(Sunday, 3 p.m. ET)
At 1-1 at halftime in Brazil's final group game, against Ecuador, Mano Menezes could have instructed his side to shut up shop and play for a draw that would have secured a quarterfinal against Venezuela. Instead his side kept attacking, won 4-2, and so will play Paraguay, the side that was within a minute of beating it in the group stage. Pato, scorer of two of the goals against Ecuador, spoke of the dawn of "a new Copa" for Brazil, but for all the renewed fluency in attack, Brazil looked distinctly wobbly at the back. Lucio has been a fine defender for several years, but his diminishing pace is a concern, and was at least partly responsible for how vulnerable Dani Alves looked against Paraguay when Marcelo Estigarribia dominated him. The Newell's Old Boys winger's reward for that performance will probably be to face the more defensively-sound Maicon in the last eight. Paraguay itself has played rather better than a record of three draws might suggest. It had the better of a goalless draw against Ecuador, led Brazil until the last minute, and was 3-1 up against Venezuela with four minutes to go. For a team with a reputation for doughtiness, that is a barely explicable failing, and it may be that Nestor Ortigoza needs some assistance at the back of the midfield. The danger, of course, is that in supplying it, Gerard Martino robs his team of the fluency that has been such a refreshing surprise in this tournament.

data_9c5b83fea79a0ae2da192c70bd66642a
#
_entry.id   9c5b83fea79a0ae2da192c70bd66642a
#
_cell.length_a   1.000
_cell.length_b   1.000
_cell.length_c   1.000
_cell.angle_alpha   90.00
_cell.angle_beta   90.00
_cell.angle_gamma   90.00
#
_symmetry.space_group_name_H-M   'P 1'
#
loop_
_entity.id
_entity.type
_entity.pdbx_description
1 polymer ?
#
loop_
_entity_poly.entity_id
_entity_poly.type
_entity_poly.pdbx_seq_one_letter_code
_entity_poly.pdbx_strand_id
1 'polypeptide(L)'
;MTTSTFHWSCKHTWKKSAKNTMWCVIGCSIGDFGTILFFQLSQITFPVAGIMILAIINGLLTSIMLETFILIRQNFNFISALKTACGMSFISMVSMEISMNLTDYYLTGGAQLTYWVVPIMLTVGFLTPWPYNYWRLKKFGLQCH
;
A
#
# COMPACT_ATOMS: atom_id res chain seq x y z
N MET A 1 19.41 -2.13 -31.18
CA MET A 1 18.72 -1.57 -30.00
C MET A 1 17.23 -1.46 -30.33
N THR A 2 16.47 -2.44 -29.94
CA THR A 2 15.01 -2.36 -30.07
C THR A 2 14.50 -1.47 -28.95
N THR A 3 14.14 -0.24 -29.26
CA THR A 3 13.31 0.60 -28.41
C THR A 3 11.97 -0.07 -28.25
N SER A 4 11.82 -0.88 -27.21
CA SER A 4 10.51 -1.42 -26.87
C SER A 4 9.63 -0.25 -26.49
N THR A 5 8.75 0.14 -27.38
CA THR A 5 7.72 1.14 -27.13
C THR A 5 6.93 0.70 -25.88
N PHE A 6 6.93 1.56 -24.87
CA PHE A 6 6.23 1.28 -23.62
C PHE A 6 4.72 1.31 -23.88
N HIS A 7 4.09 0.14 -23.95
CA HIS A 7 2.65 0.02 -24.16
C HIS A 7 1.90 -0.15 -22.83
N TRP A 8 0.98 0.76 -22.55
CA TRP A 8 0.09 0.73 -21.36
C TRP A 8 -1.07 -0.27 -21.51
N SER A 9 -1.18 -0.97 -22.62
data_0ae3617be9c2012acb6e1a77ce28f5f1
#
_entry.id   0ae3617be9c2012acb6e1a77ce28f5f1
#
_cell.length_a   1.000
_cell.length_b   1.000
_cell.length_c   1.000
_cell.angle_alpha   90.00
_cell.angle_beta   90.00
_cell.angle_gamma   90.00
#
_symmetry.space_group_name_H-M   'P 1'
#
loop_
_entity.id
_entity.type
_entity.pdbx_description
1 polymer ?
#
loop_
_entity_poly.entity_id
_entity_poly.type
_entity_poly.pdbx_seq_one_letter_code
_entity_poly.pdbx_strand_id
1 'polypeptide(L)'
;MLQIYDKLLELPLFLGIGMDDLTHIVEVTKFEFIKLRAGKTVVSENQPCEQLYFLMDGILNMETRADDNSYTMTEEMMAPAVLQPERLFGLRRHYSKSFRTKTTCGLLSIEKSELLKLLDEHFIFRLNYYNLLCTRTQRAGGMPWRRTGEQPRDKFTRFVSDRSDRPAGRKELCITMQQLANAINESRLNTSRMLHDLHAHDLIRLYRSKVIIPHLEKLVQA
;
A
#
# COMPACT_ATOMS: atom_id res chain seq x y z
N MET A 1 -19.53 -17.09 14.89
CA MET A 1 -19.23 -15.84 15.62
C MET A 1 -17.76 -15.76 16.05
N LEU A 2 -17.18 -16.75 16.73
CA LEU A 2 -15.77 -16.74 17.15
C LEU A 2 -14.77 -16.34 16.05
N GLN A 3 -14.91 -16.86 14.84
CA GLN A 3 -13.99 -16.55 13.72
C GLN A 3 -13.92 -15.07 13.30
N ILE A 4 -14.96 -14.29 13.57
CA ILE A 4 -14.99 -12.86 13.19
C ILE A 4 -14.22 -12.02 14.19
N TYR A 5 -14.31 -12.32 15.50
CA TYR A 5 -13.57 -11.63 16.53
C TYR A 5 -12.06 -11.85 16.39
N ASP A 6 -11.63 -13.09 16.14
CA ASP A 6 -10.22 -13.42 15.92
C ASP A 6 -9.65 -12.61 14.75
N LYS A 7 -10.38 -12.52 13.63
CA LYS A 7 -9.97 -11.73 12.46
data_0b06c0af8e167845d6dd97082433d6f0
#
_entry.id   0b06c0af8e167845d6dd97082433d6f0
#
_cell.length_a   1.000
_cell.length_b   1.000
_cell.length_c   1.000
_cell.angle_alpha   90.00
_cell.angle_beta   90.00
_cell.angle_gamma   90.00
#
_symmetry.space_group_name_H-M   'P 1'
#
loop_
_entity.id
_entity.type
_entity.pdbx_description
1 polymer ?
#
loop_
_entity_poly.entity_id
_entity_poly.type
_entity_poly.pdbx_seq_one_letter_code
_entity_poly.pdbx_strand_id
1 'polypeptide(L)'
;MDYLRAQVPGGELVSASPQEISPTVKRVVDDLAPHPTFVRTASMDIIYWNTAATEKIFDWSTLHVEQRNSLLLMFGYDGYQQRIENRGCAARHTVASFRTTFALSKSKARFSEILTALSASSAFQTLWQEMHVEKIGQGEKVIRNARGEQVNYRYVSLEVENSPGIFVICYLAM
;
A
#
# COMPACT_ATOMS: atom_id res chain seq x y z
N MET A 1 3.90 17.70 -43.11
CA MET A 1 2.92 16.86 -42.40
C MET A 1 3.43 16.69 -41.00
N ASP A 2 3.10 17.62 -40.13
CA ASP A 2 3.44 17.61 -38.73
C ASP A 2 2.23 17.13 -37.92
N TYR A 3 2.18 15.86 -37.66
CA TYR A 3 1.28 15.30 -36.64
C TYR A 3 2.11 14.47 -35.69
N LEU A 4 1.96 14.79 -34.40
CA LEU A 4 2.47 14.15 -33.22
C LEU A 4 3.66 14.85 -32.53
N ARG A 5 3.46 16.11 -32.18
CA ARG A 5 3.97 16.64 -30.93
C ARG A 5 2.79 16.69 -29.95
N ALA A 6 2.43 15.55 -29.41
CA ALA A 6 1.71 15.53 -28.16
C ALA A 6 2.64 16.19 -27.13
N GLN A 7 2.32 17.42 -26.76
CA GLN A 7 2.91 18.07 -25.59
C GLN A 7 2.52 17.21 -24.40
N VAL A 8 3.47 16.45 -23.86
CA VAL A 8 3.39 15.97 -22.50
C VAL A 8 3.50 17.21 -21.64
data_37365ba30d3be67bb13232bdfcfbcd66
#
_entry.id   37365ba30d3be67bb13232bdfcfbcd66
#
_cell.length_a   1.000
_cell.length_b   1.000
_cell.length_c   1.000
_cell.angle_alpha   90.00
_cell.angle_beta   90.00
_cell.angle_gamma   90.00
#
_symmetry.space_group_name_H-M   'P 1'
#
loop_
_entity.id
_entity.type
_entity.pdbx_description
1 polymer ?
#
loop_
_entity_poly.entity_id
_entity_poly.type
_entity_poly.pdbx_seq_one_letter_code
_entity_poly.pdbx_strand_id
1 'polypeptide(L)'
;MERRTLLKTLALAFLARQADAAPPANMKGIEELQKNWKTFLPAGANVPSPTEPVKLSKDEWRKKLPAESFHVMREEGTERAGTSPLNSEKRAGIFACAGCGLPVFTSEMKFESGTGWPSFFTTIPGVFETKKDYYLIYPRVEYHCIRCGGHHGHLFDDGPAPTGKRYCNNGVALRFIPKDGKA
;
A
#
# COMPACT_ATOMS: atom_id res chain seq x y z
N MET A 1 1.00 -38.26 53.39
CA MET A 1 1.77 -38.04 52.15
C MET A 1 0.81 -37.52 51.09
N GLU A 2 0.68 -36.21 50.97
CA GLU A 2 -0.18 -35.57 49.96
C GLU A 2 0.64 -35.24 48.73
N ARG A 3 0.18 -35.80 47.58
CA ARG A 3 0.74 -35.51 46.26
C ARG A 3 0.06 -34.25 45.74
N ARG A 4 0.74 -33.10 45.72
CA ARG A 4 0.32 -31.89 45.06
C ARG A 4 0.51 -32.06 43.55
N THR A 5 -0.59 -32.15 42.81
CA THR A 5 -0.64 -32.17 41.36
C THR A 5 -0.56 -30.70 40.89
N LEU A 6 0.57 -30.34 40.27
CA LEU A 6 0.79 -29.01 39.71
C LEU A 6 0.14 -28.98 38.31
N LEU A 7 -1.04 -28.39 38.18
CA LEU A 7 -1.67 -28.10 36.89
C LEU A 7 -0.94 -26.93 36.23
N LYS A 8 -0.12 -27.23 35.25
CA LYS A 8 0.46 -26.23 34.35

(Sunday, 6:15 p.m. ET)
The parrillas on Avenida Sarmiento in Mendoza were awash with red on Tuesday, and not that much quieter on Wednesday. Chile lies only 130 miles west across the Andes, and its fans have come in huge numbers, with reports of tailbacks of over six hours at the border. The result is that Chile has effectively had home advantage in the group stage, and it will do so again in its quarterfinal only a couple of hours north in San Juan, where it played its first match. Although its third match, a 1-0 win over Peru, was pretty dire, a last-minute own goal won it for Chile after 90 minutes in which neither side had managed a shot on target at the right end. For the first week of the tournament, though, Chile, with its adventurous 3-3-1-3 shape, had been the most watchable side. Claudio Borghi's team may not press with quite the same ferocity as predecessor Marcelo Bielsa's did, but it still plays a distinctive style of soccer, and has the cohesion of a team not much changed since the World Cup. Alexis Sanchez, linking well with Mauricio Isla on the right, has impressed, while Jorge Valdivia was superb after coming off the bench in a playmaking role against Uruguay. Although the Chilean fans in Mendoza clearly preferred Venezuela as a quarterfinal opponent, the vinotintos are an emerging force. Solid at the back (if vulnerable from set plays), with Tomas Rincon and Franklin Lucena protecting the back four from deep in the midfield, it has imagination and quality going forward. Cesar Gonzalez is an industrious winger; Jose Rondon, although raw, is a fine finisher and both Juan Arango and Giancarlo Maldonado have an imagination to match their quick feet. Chile should win, but it might not be as easy as the chilenos in the parrillas seem to think.
Jonathan Wilson is the author of Inverting the Pyramid; Behind the Curtain; Sunderland: A Club Transformed; and The Anatomy of England. Editor of The Blizzard.